The result took almost everybody by surprise, gladdened many, and infuriated some of the most powerfully prolific interests in the land.
On the day the parliamentary vacancy was announced I had tweeted “A parliamentary by-election in Bradford West. Hmmm…. interesting”.
Other than my large Twitter following, no-one in politics seemed to have noticed. Not the national media, who virtually ignored my candidature until I won. Certainly not the Labour Party (from which I had been expelled by Tony Blair over the Iraq war, after 36 years of membership, in 2004) If they had they would not have proceeded to select local councillor Imran Hussein, possibly the worst of the available candidates in the whole country to defend the seat, which had been held by popular MP Marsha Singh, sadly now deceased.
My nearest and dearest, every one, urged me not to stand. They told me that I didn’t need it, couldn’t afford it, was better off (in every respect) out of it. Most of all, they told me that I couldn’t win. One of my chief strategists told me I would lose my deposit (i.e. gain less than 5% of the vote)!
Labour even made it one of the shortest by-election campaigns in modern times – a crucial error given our desperate financial position (virtually nil, in fact I had to use my own money to fund my candidature in the beginning) and facilitating the short sharp and ultimately overwhelming campaign we were able to mount. We would have struggled badly over a lengthy campaign.
“The Bradford Earthquake” as a respected academic study (funded by the Rowntree Foundation) of the campaign came to describe it, started with the merest of tremors and finished shaking the political establishment to its foundations.
On the day I arrived in the city to announce my interest in standing in the by-election Labour moved the writ in parliament and so my speech on the steps of the City Hall was thus instantly transformed into a campaign launch.
My campaign consisted of just two Respect members, Arshad Ali and Riaz Ahmad from Bradford, my now chief of staff Rob Hoveman, who had been by my side for many years, and another Respect member Caroline Conway, my former parliamentary assistant, who couldn’t be there for reasons of work.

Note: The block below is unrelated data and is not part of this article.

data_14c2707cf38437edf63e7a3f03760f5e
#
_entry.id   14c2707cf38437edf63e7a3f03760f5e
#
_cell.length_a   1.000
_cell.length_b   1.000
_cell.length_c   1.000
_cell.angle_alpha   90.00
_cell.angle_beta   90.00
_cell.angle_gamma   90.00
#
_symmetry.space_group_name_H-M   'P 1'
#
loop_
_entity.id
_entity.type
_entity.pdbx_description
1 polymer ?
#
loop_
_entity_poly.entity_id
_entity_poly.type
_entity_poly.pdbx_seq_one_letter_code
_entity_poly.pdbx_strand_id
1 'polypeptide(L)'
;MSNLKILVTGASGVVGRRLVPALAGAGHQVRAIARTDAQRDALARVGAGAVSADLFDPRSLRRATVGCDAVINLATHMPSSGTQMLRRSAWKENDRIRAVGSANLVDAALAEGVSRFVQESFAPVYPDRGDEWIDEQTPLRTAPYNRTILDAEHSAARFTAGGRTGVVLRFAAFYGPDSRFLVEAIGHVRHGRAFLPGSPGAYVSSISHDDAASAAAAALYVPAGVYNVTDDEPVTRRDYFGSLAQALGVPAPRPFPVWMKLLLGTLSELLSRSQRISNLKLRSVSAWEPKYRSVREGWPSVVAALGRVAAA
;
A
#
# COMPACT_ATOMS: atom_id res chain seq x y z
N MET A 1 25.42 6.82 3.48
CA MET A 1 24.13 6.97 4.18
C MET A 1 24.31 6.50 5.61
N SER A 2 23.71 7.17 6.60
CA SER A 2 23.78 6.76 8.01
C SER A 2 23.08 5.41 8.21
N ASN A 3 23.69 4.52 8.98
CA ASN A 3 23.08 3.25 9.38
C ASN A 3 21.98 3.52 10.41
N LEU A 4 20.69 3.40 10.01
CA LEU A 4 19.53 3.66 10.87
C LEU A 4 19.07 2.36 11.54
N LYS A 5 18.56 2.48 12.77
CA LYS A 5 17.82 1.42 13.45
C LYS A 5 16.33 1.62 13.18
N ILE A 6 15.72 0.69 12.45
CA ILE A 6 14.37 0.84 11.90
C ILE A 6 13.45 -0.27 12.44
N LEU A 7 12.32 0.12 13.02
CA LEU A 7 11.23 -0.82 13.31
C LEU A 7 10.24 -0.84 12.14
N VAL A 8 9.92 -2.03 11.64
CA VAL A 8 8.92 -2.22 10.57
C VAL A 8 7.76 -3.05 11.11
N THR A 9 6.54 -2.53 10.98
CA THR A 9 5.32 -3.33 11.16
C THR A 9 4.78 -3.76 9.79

Moments after the launch we encountered a former Respect member Abu Bak’r Rauf and his wife Kauser with their baby daughter Arabyah. So now we were seven (and a fraction).
It turned out magnificently for Respect, tragically for the Rauf’s. Midway through the short campaign Abu Bak’r aged just 28, fell dead in front of his family and other campaigners in a local car park. I next saw him on the mortuary slab; he was still wearing my rosette and my election leaflets were bulging in his pockets. May God have mercy upon him. His big brave heart had simply stopped beating. And we stopped campaigning, until his brave widow Kauser literally beat me on the chest berating me back onto the campaign trail after just a 24 hour hiatus. Deducting that 24 hours, and other day trips back to London for previous unbreakable commitments, my battle to win Bradford lasted just 19 days.
The few ebbs and the many flo’s of the campaign – the hundreds of activists who flocked to the cause, the role of Muslim women in the campaign, the triumph over “Baraderieism”, the enormous physical contribution of a family of local solicitors, particularly my now lawyer Alias Yusef, Bradford’s top restaurateurs Shabir Akbar and Ishfaq Farooq, a former RAF officer “Sugar” Ray from Sheffield and others will all have to be described another time. Suffice to say the subsequent electoral landslide caused much consternation amongst the powerful, in the political class and in their media echo-chambers.
How could this happen? How could this turbulent priest of whom they thought they were rid, come back from the dead… again!? How could Tweedledee and Tweedledum have been rolled off the dyke like some… Humpty Dumpties? How could the three cheeks of the same arse get such a comprehensive spanking? And how come nobody saw it coming?